With 22 days left of the Atlantic hurricane season, the National Hurricane Center is eyeing another potential threat Monday morning near the U.S. East Coast.
The non-tropical low pressure system with storm-force winds is located a couple of hundred miles east-southeast of Cape Hatteras, North Carolina, the NHC said in its 2 a.m. update.
The low has a 20% chance of developing into a tropical depression by the end of the week, but the system is forecast to drift east-northeastward over the next several days, where it could gradually lose its frontal characteristics by mid-week in the subtropical Atlantic Ocean, the NHC said.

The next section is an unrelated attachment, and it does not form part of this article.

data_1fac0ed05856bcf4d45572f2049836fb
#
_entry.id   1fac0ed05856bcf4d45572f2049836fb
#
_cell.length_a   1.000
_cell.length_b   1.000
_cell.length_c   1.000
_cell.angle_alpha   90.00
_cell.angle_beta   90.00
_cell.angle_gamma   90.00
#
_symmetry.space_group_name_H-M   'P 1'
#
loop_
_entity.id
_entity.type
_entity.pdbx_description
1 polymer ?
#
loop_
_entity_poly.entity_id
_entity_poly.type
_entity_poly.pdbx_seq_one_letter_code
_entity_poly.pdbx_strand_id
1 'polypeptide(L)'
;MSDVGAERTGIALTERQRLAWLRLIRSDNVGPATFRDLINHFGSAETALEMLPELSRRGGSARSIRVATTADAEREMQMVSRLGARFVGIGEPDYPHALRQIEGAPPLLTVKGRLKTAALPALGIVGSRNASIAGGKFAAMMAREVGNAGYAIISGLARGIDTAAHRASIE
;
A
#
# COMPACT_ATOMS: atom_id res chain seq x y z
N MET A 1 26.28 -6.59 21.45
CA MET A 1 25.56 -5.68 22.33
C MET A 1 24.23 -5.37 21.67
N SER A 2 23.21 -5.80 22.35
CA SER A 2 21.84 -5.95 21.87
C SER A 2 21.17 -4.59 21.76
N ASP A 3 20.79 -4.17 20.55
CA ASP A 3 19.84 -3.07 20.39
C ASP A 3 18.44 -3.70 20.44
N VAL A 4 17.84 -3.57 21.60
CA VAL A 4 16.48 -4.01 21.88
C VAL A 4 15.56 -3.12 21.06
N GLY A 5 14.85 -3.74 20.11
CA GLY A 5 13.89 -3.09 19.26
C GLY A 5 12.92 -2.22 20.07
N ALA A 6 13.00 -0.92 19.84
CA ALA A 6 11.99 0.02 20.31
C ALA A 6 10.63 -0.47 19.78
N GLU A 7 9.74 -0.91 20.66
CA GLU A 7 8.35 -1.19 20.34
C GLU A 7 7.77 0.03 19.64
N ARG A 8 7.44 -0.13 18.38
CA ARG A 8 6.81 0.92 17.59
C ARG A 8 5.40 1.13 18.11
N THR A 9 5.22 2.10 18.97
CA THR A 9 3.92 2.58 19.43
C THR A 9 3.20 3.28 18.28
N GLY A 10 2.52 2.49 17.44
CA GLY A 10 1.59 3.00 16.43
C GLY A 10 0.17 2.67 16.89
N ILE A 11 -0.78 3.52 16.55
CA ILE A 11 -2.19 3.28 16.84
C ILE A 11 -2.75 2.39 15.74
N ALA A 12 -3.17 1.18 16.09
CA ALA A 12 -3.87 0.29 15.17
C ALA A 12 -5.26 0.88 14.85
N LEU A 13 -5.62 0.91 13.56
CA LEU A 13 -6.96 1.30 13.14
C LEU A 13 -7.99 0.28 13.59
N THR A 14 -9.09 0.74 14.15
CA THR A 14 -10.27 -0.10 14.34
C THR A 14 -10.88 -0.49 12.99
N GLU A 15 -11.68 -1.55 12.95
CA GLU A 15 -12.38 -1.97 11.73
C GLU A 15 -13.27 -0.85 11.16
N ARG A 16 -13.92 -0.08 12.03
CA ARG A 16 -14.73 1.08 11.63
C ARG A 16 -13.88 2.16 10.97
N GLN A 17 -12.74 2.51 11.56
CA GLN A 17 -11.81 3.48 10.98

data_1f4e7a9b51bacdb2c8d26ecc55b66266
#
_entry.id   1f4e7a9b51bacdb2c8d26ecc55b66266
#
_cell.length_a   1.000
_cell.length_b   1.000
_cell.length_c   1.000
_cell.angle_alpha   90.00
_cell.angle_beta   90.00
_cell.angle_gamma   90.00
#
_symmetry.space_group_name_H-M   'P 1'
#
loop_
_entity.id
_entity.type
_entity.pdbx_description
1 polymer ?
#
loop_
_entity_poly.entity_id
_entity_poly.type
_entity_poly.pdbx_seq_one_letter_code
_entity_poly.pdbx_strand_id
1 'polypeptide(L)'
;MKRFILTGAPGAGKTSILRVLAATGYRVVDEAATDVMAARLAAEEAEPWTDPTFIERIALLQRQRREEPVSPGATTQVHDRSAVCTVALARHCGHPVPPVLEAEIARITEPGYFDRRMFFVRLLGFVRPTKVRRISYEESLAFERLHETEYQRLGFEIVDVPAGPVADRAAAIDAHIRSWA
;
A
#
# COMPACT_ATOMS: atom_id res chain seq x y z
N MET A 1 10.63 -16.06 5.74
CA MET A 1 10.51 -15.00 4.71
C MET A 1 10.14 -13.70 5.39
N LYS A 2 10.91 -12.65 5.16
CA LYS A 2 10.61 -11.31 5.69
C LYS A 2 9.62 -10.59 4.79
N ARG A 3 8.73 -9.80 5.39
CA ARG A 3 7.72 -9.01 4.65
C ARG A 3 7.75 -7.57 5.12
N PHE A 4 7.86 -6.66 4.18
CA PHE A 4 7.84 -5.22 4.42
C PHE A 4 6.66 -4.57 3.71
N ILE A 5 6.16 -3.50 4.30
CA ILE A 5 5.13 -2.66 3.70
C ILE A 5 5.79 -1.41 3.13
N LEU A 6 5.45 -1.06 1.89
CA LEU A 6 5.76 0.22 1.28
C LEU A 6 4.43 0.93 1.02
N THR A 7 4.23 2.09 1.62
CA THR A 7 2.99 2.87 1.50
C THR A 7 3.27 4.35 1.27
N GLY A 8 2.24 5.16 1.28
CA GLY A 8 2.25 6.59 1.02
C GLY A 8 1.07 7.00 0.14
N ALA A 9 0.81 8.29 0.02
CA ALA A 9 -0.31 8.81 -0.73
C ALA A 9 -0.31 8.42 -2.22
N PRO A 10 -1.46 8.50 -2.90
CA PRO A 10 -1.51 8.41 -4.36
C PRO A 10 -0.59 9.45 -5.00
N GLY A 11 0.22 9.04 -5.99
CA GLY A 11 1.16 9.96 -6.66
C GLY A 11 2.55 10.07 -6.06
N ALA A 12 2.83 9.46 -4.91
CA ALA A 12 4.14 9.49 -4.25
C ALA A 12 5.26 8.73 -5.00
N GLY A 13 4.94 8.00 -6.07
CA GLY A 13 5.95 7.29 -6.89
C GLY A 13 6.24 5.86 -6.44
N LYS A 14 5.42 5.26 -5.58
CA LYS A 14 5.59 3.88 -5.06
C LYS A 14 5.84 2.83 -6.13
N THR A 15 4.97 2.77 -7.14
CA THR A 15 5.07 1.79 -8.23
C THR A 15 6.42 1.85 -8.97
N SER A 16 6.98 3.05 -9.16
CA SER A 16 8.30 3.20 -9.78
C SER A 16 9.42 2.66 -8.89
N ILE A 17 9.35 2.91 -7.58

Models show the system could develop subtropical characteristics while it moves eastward or east-northeastward over the open waters of the central Atlantic Ocean.
If another system forms, it will pull a name from an auxiliary alphabet set up by the WMO, starting with the name Adria. Only two other seasons have had to venture into a supplemental alphabet: 2005 and 2020.
Earlier this year, WMO retired its use of the Greek alphabet to designate storms due to confusion over similar sounding letter: Eta, Theta and Iota.
The end of hurricane season is Nov. 30.